[Marxism] time warner gag order

Sudhir Devadas sudhirdin at gmail.com
Tue Nov 29 05:23:28 MST 2005


*another comic media caper, from bushland, which never ceases to amaze...*
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*sudhir*
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*Time Warner's Stupid Gag Order*
Which Lloyd Grove spits out.
By Jack Shafer
Posted Monday, Nov. 28, 2005, at 10:53 PM ET

What on earth did Time Warner Chairman Richard D. Parsons have in mind when
he waited until the last minute to declare the Nov. 21 interview of Justice
Antonin Scalia by Time Inc. Editor in Chief Norman Pearlstine before 100
journalists and businessmen at Time Warner's New York headquarters as "off
the record"?

Did Parsons mean, as some define the phrase, that the information could be
used but not attributed to the speakers? Or did he intend the
ultra-literalist's meaning—that the information could not be used in any
way? Whatever Parsons' intention, *Daily News *gossip columnist Lloyd Grove
undid the ridiculous sourcing demand two days later with a
column<http://www.nydailynews.com/news/gossip/story/368170p-313281c.html>that
sieved the talk for its news value and ridiculed the chairman of the
media conglomerate
<http://www.timewarner.com/corp/businesses/index.html>that owns movie
studios, an online service, cable news and entertainment
channels, a TV broadcast network, and publishes 155 magazines, including *
Time*, *People*, *Sports Illustrated*,* *and *Fortune*.

Grove—rightly—figured he wasn't obliged to honor Parsons' demands because
those weren't the terms under which he was invited. Besides, Grove writes,
"the place was crawling with journalists." Time Warner spokesman Edward I.
Adler told the *New York
Times<http://www.nytimes.com/2005/11/28/business/28grove.html>today
(Nov. 28) that
*the company didn't expect complete silence from the press corps, expecting
an "item or two" to get out, but that Grove "went too far, given the ground
rules." This proves that Adler, whose company publishes 155 magazines and
owns CNN, either doesn't have any idea what off the record means, or doesn't
care.

Lost in the dust-up was a discussion about why Parsons would impose
*any*conditions, well conceived or otherwise, on the invited audience.
The
obvious heavy would be Justice Scalia, who possesses a galvanic hostility to
the press. But Scalia seems not to have protested Grove's column, and as
Margaret Talbot tells us in her March 28, 2005, *New Yorker *profile, the
justice has recently rehabilitated his press image. In 2004, he may have
sanctioned the seizure of two tape recorders being used by reporters
attending a speech of his, she writes, but in 2005 he agreed to C-span
cameras at a public debate with another justice and approved the filming of
a speech at Washington's Woodrow Wilson Center.

No, the onus is on Parsons for making sourcing demands that exceed those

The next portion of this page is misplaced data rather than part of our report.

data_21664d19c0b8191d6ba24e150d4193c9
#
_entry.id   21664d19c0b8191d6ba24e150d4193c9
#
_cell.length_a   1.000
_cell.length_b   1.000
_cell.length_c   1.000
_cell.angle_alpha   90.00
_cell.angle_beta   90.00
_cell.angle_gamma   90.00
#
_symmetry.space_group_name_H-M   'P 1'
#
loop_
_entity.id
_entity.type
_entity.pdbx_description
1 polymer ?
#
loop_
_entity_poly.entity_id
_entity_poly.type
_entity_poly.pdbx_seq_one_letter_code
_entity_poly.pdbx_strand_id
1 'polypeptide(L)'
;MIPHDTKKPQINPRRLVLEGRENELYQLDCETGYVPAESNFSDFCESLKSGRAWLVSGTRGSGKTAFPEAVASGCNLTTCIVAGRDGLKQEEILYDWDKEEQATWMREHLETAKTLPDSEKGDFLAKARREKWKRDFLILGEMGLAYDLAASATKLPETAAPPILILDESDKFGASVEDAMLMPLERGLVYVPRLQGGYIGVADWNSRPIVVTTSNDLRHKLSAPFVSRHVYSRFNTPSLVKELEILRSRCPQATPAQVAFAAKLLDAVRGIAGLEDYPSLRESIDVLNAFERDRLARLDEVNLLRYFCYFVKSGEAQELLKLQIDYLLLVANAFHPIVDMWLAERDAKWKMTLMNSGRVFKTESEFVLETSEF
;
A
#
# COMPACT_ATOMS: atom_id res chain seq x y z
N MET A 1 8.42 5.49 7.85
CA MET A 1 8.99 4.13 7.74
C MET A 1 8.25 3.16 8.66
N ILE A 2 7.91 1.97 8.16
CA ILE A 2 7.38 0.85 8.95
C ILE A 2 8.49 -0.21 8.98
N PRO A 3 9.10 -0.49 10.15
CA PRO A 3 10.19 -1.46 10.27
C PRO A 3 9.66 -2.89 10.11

placed on Washington reporters by the government. As much as you may loathe
State Department and White House background briefings, they're designed to
disseminate the government's view, not block the circulation of information.
Reporters are free to write about what they hear at background briefings as
long as they attribute it to an agreed-upon unnamed government source
("senior administration official," for example). The idea behind attributing
information to an unnamed source—and I'm not defending the practice—is that
the viewpoint expressed belongs to the government, not the briefer.

As bad as this may be, it's better than the Parsons set-up. I'm assuming
that because Parsons didn't tell the crowd who they could attribute Scalia's
comments to—"a judicial employee," "a judge," "a judge on the Supreme
Court," "a notorious hothead"—off the record meant that the audience
couldn't repeat anything they heard. If that's the case what's the point of
holding the session in the first place?

The Time Warner interview of Scalia differs from your average White House
briefing in another way. A number of celebrities and hangers-on attended,
according to the Nov. 23 *New York Post*, which also thumbed its nose at
Parsons. The paper reported that the A-list attendees for the Scalia event
included "Michael Eisner, Jack Valenti, Mike Wallace, Tina Brown, Harry
Evans and Stanley Pottinger." Yes, yes, yes, Eisner and Valenti and Brown
won't tell a soul what Scalia said. At least until they fire up their cell
phones.

What possessed Time Warner—whose choice subsidiaries are in the business of
getting Washington's most powerful minds on the record—to stage this farce?

For whose benefit was the interview conducted? Obviously not for reporters,
who were barred from divulging its contents. As one in a series of talks
that included Pearlstine interviews with Karl Rove and Bill Clinton, was the
primary aim to increase *Time *magazine's "buzz"?

What businessmen were invited, and why? How many were advertisers or
potential advertisers, whom Time Warner wanted to impress by arranging a
private recital by one of Washington's hottest tickets?

I trust Grove to get the answers to these questions and more when he
replaces Pearlstine in the interview series and confronts Richard D. Parsons
in a wide-ranging on the record discussion in front of 100 A-listers and
journalists at Time Warner headquarters.

******Hey, you! Yeah, you. This column is off the record. Send e-mail to
slate.pressbox at gmail.com. (E-mail may be quoted by name unless the writer
stipulates otherwise. Unless the e-mail comes from anybody at Time Warner,
in which case it will be rejected.)
*Jack Shafer* <Slate.Pressbox at gmail.com>* is **Slate**'s editor at large. *

Article URL: http://www.slate.com/id/2131126/


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